Two issues considered dead weight in a Chris Christie presidential run in 2016 can actually be carried through Republican primaries with little problem, according to one New Jersey political expert: Bridgegate and the governor's famous embrace of President Barack Obama after Superstorm Sandy.Christie is likely to encounter more turbulence from New Jersey's numerous credit downgrades, inadequately funded pension system and problematic judicial appointments than either of those two more sensationalized issues, according to Patrick Murray, director of the Monmouth University Polling Institute.

DES MOINES, IA - JANUARY 24: Governor Chris Christie speaks to guests at the Iowa Freedom Summit on January 24, 2015 in Des Moines, Iowa. (Scott Olson, Getty Images)

"Bridgegate is definitely a non-starter (as a concern) for Republicans. "The way this played out in New Jersey fed into the Christie narrative that this was a partisan witch hunt mounted by Democrats," Murray said.

Barring any indictments that come close to, or get the governor directly, Murray predicted the Bridgegate scandal could actually help Christie in a run for president.

"In many cases Bridgegate is a positive because it gives Christie some credibility of saying, 'Hey, I'm the guy that Democrats are afraid of - so much so that they'll mount this witch hunt against me,' and that has some resonance with Republicans," Murray said.

In September of 2013, access lanes to the George Washington Bridge in Fort Lee were closed without advance warning, causing major traffic jams for days. Democrats believe the lanes were ordered closed as political payback to the town's Democratic mayor for refusing to endorse Christie's re-election.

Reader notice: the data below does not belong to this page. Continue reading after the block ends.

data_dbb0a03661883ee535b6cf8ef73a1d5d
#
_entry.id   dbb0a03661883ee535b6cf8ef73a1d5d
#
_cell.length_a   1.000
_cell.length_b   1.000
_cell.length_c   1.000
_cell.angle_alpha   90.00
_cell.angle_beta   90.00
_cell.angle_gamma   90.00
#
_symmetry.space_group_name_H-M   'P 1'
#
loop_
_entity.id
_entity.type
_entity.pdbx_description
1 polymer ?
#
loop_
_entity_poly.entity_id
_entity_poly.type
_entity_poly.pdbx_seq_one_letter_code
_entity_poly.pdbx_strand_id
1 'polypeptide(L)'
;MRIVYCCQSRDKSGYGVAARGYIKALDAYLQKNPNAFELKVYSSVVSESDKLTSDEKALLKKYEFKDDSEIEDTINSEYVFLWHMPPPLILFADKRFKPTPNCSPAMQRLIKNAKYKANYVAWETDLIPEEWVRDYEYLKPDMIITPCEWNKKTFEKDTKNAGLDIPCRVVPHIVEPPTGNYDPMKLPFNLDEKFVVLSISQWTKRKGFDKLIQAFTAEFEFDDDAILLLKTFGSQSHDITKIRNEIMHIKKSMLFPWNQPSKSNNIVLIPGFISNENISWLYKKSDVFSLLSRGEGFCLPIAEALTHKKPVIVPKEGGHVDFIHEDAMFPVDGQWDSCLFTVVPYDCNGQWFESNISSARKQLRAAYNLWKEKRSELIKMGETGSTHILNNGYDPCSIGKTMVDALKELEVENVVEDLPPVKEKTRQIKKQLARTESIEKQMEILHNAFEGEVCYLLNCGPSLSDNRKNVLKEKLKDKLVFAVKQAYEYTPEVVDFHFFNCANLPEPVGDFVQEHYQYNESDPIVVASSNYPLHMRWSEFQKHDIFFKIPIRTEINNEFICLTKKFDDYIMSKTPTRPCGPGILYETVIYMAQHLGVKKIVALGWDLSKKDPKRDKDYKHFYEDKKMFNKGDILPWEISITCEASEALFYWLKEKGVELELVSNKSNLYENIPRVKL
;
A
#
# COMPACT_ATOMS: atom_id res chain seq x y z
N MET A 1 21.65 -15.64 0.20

The governor has denied any involvement in the lane closures, and a law firm he hired to investigate the matter cleared him of any wrongdoing. The U.S. Attorney's investigation is ongoing, however.

Another issue not likely to hurt Christie, according to Murray, is his hug with Obama following Superstorm Sandy.

Following the storm in the fall of 2012, Obama visited the Garden State and pledged that the federal government would help the state recover. In the hug seen around the political world, Christie embraced Obama and conservatives blasted him for it.

But Murray believes those Republicans are unlikely Christie voters in any case.

"There are a number of conservative Republicans who have absolutely written the governor off since that hug with President Obama after Sandy and there's nothing that he (Christie) is going to be able to do to get them back," he said. "I think most people already know about that and that's already penetrated, so whatever damage that's done is complete now and I don't think it's going to be any worse."